T H E   N I H   C A T A L Y S T     N O V E M B E R   –   D E C E M B E R  2003


This year’s NIH Relay demonstrated that NIH scientists are just as competitive outside the lab as they are in it. More than 70 teams competed in a five-leg, 2.5-mile relay race around Building 1. The prize: a place for the team on the coveted Allen Lewis NIH Memorial Trophy.

Inscribed this year on the trophy, which is located in the fitness center in Building 31, will be "Parasites on the Run," the team that also bested competitors (and host defenses?) to win last year. In 14 minutes, 20 seconds—believed to be a course record—"Parasites" prevailed over "Rapid Relaxation" by a mere 9 seconds. "A Man and the P-Funk Allstars" came in third, 26 seconds later.

Among other creatively named teams, the "Fighting Geneticists" boot camp training paid off, with a respectable 16:29 time. The "Differentiating Keratinocytes" showed some muscle with their skin, coming in 23rd, followed by the "Pox Jox."

"The OD/OA Creeping Bureaucracy," slowed by red tape and carbon paper, finished in the more leisurely time of 19:15.

Peter Kozel

Parasites on the Run" and "Wurtz Possible Runners" competitively review their positions


""Howard Huge (Hughes) Heads" take a hot-aired approach to warm-up


In a run for most politically incorrect, "3 Slow Guys and 2 Fast Chicks" runner leads "3 Damn Yanks and 2 Darn Canucks" racer


Clinical Research Training Programs


The NIH-Duke Training Program in Clinical Research, implemented in 1998, is designed primarily for physicians and dentists who desire formal training in the quantitative and methodological principles of clinical research. The program is offered via videoconference at the Clinical Center and includes formal courses in research design, research management, and statistical analysis.

Academic credit earned in this program may be applied toward a Master of Health Sciences in Clinical Research degree from Duke University School of Medicine, Durham, N.C.

Applications for 2004–2005 are available in the NIH Clinical Center, Office of Clinical Research Training and Medical Education, Building 10, Room B1L403. The deadline for applying is March 1, 2004. Applicants who have been accepted into the program will be notified by July 1, 2004.

For additional information on course work and tuition costs, visit the website or send an e-mail.

University of Pittsburgh

The University of Pittsburgh Training in Clinical Research Program, designed for Ph.D.s and allied health professionals (such as pharmacists and nurses), consists of an integrated core curriculum taught over three semesters starting with an intensive eight-week summer session. The program has been modified so that NIH trainees are required to spend only the first five days of the summer session in residence at the university. Physicians and dentists also may enroll in this program.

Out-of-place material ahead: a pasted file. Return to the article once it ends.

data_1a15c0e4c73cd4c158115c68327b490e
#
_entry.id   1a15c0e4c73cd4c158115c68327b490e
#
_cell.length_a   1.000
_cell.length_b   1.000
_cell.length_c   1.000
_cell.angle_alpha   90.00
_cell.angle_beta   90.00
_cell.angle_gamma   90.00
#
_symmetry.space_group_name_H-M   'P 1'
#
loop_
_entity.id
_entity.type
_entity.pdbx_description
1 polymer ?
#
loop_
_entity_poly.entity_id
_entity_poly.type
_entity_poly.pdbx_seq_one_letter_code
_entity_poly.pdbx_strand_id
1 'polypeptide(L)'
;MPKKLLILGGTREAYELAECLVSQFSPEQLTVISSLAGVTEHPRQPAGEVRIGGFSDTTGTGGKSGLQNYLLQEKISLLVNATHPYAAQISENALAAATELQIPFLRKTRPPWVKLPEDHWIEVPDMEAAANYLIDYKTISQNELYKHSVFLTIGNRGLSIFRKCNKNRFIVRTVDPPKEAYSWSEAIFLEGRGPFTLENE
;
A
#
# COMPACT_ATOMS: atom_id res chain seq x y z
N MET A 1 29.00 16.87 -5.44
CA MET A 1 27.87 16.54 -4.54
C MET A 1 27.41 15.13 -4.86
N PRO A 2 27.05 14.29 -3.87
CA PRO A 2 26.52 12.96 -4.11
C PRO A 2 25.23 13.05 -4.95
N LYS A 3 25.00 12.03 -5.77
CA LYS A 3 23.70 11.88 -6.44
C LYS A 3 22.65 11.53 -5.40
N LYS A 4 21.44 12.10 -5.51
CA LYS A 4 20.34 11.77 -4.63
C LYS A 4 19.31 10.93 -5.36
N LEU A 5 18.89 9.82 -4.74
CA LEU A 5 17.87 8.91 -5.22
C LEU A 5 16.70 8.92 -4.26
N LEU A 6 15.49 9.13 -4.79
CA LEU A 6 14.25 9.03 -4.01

Participants have the option of receiving a Certificate in Clinical Research (15 credits) or a Master of Science in Clinical Research (30 credits) from the University of Pittsburgh School of Medicine.

Enrollment is limited. Prospective participants should consult with their IC regarding the official training nomination procedure. The deadline for applying is March 1, 2004. Successful applicants will be notified by May 29, 2004. Applications for the 2004–2005 session are available in the Clinical Center, Office of Clinical Research Training and Medical Education, Building 10, Room B1L403.

For more information, including tuition costs, visit the website or send an e-mail.



Coming Soon: Next Class of PRATS

The NIGMS Pharmacology Research Associate (PRAT) program is now accepting applications for positions to begin in October 2004. This program supports two years of training in NIH or FDA laboratories for postdoctoral candidates in the pharmacological sciences and related research areas. These may include, but are not limited to, molecular pharmacology, signal-transduction mechanisms, drug metabolism, immunopharmacology, chemistry and drug design, structural biology, endocrinology, bioinformatics, and neuroscience. PRAT fellows receive competitive salaries as well as supply and travel funds to support research in their preceptors' laboratories. Candidates apply in conjunction with an identified preceptor, who may be any tenured or tenure-track scientist at NIH or FDA. Applications must be received by January 5, 2004. For more information or application materials, contact the PRAT program assistant at 301-594-3583 or by e-mail, or visit the PRAT website.



The Clinical Pharmacology Research Associate (ClinPRAT) Program is intended for physicians who want specialized clinical and laboratory training in the pharmacological sciences. For more information, contact Art Atkinson at 301-435-8791 or by e-mail, or visit the ClinPRAT website.


Demystifying Medicine: Take Three

Tuesday January 6 marks the beginning of the third year of one of the most popular postgraduate courses offered at NIH: "Demystifying Medicine." The course is designed to help bridge the gap between basic science and medicine and is open to all students, fellows, and staff, although it is primarily designed for Ph.D. scientists and students. It will meet every Tuesday from 4:00–5:30 p.m. in the ground-floor auditorium of Building 50.

Individuals seeking academic credit may register with FAES. Those not seeking academic credit should register through the course e-mail list. To subscribe, for more information on registration, and to see the class schedule, go to the course website.




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